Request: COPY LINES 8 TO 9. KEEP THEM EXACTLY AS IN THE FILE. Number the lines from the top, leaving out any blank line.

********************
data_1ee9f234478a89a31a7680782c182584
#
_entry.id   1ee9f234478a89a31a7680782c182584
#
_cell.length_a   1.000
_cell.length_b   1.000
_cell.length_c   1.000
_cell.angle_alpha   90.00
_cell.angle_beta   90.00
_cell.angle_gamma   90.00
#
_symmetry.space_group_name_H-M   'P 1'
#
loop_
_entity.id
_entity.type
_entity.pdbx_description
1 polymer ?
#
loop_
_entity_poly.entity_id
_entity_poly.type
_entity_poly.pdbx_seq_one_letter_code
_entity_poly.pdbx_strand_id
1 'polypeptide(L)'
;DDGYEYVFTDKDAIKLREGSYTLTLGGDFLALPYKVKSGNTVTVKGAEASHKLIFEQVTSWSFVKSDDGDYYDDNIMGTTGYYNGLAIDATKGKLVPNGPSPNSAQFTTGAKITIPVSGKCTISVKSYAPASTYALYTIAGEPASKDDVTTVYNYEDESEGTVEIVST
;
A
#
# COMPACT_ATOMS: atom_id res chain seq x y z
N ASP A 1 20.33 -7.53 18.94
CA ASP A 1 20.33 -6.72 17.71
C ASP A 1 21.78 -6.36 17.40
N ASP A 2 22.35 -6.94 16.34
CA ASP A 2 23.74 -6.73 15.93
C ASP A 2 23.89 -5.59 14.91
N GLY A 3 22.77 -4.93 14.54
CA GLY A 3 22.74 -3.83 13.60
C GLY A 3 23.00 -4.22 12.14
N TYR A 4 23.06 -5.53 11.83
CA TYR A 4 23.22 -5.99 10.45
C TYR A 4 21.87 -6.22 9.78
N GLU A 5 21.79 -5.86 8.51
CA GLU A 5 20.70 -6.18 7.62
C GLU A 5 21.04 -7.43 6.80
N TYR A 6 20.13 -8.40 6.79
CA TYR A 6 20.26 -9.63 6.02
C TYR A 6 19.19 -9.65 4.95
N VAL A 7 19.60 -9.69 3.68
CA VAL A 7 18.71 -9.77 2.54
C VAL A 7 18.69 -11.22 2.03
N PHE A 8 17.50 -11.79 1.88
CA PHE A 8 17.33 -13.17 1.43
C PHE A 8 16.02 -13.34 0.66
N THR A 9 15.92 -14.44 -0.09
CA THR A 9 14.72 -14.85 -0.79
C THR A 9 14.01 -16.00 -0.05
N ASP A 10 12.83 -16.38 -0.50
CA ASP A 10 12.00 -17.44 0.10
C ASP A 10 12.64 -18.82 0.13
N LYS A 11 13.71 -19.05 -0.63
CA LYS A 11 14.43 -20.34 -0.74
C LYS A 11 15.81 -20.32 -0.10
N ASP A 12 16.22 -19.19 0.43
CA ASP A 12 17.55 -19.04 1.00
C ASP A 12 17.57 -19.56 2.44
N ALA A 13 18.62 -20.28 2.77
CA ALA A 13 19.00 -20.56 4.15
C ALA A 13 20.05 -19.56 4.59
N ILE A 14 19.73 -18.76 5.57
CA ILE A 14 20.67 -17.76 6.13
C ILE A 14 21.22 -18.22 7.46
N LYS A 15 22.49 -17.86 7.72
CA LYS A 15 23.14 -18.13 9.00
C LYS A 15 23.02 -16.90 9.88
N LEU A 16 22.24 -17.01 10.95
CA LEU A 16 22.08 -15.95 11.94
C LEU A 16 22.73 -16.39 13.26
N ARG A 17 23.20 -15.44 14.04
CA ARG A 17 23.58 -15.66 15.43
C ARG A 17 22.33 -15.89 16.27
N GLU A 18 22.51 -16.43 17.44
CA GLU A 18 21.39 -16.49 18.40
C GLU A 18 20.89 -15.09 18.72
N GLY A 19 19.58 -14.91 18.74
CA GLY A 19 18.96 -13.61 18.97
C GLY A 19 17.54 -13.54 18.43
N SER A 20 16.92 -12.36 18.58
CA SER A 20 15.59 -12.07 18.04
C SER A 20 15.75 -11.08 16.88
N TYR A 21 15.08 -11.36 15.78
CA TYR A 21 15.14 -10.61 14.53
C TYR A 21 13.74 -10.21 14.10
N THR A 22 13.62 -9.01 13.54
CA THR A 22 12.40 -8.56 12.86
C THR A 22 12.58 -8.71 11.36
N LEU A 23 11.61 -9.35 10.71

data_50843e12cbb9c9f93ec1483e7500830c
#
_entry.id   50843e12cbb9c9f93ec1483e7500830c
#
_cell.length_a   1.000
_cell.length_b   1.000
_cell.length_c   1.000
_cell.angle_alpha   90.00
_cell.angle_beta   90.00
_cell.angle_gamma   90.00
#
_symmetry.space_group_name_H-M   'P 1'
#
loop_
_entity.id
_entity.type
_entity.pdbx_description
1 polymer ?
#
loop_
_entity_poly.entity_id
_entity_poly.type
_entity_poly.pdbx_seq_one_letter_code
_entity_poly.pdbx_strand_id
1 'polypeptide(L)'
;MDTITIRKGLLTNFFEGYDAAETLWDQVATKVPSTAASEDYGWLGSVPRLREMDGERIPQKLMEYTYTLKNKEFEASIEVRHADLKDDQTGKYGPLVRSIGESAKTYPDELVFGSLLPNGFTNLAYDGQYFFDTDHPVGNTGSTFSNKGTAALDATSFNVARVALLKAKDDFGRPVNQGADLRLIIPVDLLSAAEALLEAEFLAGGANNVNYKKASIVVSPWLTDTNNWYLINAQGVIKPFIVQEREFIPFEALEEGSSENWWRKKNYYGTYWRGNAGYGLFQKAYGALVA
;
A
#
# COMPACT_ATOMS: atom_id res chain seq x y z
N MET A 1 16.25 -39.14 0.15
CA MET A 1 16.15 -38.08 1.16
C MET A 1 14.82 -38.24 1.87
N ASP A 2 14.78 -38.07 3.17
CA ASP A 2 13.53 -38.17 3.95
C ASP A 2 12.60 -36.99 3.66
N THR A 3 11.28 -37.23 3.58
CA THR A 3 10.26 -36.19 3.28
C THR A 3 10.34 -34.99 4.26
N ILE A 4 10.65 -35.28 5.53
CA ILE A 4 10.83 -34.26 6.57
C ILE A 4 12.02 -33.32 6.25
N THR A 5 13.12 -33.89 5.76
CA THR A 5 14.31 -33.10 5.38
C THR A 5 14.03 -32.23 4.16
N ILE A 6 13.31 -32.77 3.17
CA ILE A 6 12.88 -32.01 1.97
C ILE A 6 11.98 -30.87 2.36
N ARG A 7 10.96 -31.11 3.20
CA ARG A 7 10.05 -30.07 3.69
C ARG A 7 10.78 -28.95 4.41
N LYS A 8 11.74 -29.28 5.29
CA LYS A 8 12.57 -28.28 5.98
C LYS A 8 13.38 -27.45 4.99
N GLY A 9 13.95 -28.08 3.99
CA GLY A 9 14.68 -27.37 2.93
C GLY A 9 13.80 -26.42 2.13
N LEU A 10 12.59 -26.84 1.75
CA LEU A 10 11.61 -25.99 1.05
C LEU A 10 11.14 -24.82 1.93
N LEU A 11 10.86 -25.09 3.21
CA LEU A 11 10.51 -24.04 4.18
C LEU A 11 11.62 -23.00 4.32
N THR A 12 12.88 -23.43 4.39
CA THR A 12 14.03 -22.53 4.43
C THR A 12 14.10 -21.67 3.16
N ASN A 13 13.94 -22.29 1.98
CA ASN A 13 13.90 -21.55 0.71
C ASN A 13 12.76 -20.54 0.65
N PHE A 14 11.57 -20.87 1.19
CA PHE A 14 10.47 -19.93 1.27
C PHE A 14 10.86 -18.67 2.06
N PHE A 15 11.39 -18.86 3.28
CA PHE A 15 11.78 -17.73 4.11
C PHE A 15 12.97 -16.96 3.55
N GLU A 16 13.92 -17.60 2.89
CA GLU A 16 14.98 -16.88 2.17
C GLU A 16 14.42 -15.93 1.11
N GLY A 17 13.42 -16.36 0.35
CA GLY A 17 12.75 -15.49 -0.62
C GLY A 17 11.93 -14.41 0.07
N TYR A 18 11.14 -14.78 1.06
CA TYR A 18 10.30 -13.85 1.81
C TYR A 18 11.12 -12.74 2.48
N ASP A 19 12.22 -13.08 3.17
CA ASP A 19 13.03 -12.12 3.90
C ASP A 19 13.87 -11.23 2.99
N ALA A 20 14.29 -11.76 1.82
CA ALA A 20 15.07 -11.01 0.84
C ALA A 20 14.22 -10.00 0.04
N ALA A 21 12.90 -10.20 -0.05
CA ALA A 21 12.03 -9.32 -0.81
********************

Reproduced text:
_cell.angle_alpha   90.00
_cell.angle_beta   90.00